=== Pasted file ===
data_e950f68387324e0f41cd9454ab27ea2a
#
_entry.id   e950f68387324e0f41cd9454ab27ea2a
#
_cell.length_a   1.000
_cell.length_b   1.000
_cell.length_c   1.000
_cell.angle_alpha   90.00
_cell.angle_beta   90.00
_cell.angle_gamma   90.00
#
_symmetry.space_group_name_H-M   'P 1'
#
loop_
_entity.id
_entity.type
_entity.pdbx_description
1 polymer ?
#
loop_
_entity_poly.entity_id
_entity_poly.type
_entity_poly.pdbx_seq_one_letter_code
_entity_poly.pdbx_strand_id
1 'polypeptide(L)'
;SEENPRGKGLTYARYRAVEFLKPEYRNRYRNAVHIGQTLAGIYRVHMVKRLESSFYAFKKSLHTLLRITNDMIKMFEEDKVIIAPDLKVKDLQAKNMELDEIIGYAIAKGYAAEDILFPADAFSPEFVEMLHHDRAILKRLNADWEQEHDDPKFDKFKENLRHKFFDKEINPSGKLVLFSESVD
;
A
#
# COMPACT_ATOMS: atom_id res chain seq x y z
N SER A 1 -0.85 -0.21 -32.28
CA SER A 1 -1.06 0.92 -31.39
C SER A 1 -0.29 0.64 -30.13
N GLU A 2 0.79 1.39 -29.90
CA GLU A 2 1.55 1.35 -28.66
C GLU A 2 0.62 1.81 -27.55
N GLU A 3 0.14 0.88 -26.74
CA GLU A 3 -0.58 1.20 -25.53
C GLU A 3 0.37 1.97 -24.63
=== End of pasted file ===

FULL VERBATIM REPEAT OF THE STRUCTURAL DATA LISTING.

data_e950f68387324e0f41cd9454ab27ea2a
#
_entry.id   e950f68387324e0f41cd9454ab27ea2a
#
_cell.length_a   1.000
_cell.length_b   1.000
_cell.length_c   1.000
_cell.angle_alpha   90.00
_cell.angle_beta   90.00
_cell.angle_gamma   90.00
#
_symmetry.space_group_name_H-M   'P 1'
#
loop_
_entity.id
_entity.type
_entity.pdbx_description
1 polymer ?
#
loop_
_entity_poly.entity_id
_entity_poly.type
_entity_poly.pdbx_seq_one_letter_code
_entity_poly.pdbx_strand_id
1 'polypeptide(L)'
;SEENPRGKGLTYARYRAVEFLKPEYRNRYRNAVHIGQTLAGIYRVHMVKRLESSFYAFKKSLHTLLRITNDMIKMFEEDKVIIAPDLKVKDLQAKNMELDEIIGYAIAKGYAAEDILFPADAFSPEFVEMLHHDRAILKRLNADWEQEHDDPKFDKFKENLRHKFFDKEINPSGKLVLFSESVD
;
A
#
# COMPACT_ATOMS: atom_id res chain seq x y z
N SER A 1 -0.85 -0.21 -32.28
CA SER A 1 -1.06 0.92 -31.39
C SER A 1 -0.29 0.64 -30.13
N GLU A 2 0.79 1.39 -29.90
CA GLU A 2 1.55 1.35 -28.66
C GLU A 2 0.62 1.81 -27.55
N GLU A 3 0.14 0.88 -26.74
CA GLU A 3 -0.58 1.20 -25.53
C GLU A 3 0.37 1.97 -24.63